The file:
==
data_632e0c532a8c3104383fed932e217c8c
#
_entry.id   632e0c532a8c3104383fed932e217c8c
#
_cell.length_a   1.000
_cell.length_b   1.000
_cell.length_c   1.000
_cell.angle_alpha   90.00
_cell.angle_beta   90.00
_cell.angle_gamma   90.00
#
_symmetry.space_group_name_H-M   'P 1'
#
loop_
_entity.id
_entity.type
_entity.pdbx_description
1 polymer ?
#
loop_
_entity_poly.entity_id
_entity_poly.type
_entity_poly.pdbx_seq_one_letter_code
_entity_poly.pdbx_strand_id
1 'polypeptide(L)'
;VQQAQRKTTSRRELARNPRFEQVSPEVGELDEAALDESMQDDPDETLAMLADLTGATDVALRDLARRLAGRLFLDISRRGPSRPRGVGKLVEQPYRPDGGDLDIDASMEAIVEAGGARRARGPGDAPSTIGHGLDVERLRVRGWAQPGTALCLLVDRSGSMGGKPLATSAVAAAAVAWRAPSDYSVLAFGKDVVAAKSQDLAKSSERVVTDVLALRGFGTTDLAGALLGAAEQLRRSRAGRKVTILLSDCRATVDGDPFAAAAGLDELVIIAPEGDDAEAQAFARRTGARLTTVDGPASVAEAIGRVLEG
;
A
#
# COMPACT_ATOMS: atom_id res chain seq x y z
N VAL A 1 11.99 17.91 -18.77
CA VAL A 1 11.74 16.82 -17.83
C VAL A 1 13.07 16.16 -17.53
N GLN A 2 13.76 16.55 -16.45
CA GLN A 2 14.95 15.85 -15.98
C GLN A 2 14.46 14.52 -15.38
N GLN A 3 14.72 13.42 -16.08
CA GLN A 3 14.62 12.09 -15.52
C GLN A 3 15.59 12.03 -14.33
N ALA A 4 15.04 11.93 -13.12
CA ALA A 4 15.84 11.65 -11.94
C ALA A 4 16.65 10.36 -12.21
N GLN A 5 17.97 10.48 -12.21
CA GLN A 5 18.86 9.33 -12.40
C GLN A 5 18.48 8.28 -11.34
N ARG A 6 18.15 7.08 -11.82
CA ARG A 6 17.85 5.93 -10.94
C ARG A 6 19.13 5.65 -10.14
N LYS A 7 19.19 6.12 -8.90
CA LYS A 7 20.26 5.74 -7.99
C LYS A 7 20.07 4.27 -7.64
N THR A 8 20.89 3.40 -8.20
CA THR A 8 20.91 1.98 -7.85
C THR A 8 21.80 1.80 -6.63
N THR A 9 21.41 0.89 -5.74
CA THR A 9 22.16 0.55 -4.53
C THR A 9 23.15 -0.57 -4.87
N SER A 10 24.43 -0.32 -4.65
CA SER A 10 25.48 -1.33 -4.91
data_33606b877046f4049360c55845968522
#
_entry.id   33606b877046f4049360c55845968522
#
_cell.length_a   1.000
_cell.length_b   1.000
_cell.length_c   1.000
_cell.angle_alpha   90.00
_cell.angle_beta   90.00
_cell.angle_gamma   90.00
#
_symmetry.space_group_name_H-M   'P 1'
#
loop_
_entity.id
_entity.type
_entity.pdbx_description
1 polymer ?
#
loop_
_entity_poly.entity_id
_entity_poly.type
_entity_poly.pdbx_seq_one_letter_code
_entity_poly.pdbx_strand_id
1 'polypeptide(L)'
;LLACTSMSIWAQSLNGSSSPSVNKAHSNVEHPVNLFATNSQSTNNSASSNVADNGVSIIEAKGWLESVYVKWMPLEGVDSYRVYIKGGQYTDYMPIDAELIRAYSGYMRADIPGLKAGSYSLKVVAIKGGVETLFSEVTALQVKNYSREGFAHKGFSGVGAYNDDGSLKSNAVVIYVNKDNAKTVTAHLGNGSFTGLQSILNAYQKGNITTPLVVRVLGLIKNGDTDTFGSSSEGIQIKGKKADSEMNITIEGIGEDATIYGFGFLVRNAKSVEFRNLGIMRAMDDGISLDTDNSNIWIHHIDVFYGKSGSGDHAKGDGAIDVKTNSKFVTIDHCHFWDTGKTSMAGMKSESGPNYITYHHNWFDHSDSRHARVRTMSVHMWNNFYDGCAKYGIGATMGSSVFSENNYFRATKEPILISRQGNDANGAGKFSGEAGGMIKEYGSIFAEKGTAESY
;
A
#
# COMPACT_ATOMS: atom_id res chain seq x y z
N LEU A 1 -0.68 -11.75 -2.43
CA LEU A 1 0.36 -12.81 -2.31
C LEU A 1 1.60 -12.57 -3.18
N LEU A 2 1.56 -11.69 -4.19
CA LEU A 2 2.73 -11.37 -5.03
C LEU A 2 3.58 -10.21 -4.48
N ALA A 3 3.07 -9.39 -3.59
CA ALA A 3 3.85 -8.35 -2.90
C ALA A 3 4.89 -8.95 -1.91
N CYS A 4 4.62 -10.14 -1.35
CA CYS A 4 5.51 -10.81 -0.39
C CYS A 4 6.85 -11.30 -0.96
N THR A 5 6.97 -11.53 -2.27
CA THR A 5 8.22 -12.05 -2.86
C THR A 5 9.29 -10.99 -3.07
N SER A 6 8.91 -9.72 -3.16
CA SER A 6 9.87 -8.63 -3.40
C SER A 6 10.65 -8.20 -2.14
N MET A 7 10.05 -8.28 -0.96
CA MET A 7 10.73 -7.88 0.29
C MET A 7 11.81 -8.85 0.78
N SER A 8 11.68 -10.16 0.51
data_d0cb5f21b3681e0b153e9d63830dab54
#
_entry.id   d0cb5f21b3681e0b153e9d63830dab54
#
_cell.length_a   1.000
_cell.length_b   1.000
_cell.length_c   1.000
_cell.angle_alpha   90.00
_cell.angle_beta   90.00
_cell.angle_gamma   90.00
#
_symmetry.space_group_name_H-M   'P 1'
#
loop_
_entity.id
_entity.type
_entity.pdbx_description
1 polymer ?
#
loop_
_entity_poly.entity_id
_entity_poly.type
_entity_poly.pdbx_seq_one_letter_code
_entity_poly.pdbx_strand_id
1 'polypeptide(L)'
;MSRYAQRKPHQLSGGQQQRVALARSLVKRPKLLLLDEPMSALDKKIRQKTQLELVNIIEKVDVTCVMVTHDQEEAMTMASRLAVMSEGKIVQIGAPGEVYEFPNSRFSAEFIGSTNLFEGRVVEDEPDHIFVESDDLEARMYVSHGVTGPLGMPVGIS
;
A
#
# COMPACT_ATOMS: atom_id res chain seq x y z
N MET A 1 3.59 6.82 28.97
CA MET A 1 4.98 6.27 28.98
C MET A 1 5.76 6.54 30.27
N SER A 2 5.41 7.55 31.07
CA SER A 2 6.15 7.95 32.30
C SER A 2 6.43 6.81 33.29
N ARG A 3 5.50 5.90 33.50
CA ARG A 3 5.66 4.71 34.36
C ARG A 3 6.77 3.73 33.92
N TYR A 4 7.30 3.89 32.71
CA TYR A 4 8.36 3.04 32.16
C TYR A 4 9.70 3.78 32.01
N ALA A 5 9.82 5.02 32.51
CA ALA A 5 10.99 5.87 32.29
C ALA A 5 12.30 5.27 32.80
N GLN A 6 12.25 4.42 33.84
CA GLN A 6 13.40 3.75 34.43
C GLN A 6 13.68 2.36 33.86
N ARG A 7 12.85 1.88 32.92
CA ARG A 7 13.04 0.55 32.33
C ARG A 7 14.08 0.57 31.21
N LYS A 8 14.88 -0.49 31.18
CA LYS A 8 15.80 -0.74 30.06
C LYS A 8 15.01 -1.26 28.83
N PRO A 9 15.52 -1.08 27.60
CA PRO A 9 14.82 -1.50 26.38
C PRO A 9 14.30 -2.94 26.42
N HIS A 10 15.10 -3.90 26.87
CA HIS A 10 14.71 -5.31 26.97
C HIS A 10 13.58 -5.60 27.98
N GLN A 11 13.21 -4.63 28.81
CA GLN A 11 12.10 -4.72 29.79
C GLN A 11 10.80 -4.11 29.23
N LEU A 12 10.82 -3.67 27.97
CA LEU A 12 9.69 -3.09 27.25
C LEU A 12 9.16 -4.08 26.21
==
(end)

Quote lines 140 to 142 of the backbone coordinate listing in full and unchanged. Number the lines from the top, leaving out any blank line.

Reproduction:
#
# COMPACT_ATOMS: atom_id res chain seq x y z
N MET A 1 3.59 6.82 28.97